Make your website a home for exclusive visuals pertaining to your podcast.

These videos and images should be genuine, off-the-cuff moments similar to what’s going on during your episode, but they should still provide a bit of value for your viewer. Think SnapChat meets LinkedIn (yes, that’s totally possible).

As consultant Melissa Cenker advises, “Instead of using an expensive company to develop a video, just sit in front of your webcam and make a video about issues relevant to your customers.”Guest-post

Shoot a quick video about a topic you didn’t get to cover during a recent episode, or a picture of an “off-the-record” moment with your guests, as a B-side series for your online fans.

Upload your videos to YouTube and embed them on your website. Out of all social media platforms, YouTube is the king of driving the most engaged traffic, with an average of 2.99 pages per visit, and it even keeps visitors on websites longer.

“The retention rate for visual information can reach 65% versus 10% for text-based information,” one study confirmed.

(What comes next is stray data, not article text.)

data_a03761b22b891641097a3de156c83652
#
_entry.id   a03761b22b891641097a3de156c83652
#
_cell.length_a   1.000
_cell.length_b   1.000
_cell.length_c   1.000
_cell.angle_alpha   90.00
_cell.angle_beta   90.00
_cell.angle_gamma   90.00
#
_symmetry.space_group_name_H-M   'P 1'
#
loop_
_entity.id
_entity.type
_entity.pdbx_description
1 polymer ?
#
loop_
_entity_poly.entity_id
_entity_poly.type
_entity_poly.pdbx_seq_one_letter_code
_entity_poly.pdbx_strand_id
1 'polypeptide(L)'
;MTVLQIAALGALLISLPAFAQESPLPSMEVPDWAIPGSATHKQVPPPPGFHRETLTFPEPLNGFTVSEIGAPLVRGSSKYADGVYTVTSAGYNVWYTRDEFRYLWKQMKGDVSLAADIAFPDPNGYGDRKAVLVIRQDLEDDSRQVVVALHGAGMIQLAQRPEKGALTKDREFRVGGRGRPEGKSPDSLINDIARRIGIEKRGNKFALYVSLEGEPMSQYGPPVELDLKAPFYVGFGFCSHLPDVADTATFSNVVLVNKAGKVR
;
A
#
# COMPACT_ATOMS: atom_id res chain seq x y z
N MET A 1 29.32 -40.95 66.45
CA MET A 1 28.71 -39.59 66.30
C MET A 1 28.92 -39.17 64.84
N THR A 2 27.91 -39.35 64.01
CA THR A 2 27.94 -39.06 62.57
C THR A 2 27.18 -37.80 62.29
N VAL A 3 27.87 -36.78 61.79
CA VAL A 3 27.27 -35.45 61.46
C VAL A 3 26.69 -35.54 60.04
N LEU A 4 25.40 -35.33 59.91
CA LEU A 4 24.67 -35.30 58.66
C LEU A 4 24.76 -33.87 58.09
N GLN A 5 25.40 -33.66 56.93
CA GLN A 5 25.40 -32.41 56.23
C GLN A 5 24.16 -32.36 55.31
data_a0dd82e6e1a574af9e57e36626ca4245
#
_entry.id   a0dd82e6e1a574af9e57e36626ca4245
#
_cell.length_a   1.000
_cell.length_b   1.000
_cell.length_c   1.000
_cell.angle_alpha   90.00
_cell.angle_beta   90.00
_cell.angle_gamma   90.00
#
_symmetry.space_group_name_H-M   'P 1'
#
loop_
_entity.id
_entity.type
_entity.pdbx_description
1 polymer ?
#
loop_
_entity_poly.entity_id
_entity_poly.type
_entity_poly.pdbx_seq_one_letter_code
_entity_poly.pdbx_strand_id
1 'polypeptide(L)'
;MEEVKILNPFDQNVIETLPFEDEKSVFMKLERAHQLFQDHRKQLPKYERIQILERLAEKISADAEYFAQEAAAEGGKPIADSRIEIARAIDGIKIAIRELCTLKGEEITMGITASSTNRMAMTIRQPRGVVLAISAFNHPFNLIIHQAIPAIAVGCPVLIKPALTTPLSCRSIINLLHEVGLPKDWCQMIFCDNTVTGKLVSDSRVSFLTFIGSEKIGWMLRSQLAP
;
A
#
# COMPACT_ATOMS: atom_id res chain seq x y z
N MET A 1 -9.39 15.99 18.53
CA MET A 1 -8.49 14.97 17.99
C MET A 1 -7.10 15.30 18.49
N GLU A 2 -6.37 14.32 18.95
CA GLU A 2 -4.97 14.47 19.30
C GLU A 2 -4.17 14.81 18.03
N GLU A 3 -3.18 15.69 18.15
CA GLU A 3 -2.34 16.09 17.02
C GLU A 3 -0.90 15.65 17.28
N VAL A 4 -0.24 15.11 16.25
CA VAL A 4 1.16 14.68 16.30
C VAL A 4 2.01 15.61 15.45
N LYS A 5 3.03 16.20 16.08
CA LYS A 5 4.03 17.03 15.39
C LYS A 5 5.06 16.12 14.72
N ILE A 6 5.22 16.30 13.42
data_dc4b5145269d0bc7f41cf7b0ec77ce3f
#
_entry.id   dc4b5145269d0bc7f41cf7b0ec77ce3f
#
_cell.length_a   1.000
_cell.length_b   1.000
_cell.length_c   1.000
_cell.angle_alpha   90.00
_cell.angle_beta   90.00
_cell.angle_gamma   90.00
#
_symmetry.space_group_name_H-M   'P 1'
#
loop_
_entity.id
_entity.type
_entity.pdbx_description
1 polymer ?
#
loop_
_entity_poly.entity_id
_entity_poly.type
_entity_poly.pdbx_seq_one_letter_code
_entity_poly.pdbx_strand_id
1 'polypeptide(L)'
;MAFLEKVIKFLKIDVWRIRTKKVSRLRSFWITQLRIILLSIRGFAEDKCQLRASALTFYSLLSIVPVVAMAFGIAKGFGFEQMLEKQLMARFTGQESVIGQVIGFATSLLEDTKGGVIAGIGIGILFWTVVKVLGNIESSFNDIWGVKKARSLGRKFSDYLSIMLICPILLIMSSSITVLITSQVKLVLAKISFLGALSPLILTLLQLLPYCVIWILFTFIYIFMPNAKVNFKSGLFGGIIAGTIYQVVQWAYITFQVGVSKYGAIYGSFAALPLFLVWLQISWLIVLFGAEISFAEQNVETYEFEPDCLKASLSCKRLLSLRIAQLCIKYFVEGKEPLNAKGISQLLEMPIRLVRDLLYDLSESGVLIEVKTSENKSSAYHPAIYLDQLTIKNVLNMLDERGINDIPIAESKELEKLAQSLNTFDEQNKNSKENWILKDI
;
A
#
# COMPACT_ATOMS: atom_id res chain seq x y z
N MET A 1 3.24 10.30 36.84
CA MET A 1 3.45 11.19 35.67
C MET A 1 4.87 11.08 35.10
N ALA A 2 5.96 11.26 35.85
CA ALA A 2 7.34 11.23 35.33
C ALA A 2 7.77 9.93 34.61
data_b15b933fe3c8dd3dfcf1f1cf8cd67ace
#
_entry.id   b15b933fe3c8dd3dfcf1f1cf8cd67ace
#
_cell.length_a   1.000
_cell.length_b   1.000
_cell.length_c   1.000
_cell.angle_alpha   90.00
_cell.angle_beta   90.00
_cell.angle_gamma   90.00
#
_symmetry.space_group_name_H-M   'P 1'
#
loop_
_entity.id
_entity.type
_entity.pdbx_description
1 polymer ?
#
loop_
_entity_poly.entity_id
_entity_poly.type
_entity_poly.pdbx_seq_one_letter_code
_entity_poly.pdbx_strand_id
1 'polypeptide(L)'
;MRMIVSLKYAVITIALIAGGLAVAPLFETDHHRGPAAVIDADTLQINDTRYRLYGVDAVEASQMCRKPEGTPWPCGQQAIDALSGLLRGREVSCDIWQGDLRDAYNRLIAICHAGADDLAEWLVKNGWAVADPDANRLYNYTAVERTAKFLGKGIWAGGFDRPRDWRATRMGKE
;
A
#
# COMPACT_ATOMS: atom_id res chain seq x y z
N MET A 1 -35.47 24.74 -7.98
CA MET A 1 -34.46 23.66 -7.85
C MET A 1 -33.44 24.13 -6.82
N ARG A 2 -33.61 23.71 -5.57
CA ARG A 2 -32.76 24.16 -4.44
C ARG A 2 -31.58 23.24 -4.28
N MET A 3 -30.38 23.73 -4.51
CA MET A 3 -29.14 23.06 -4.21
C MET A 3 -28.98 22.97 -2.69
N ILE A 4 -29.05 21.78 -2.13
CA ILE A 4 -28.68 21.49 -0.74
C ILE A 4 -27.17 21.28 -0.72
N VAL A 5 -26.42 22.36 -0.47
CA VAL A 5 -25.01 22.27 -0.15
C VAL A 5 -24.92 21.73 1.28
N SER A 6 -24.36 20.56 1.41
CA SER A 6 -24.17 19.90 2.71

You may even decide to create preview clips to share on your website a day or two before your episodes air. This will make your website destination number one even before your episodes air!

Take Advantage of Quizzes and Polls

Your website should also have a sense of community. Your target audience should feel comfortable commenting on your show notes with their feedback, asking questions on social media, and interacting with you and other fans of your show.

When you create a fun quiz or interactive poll on your website and direct listeners to check it out via social media, it says that you care about what your audience has to say. You’re curious about their opinions and want to know who they are.

And really, who doesn’t love a quiz or poll that’s all about their opinion? You’ll increase engagement and provide ice-breakers for other fans to connect online in no time.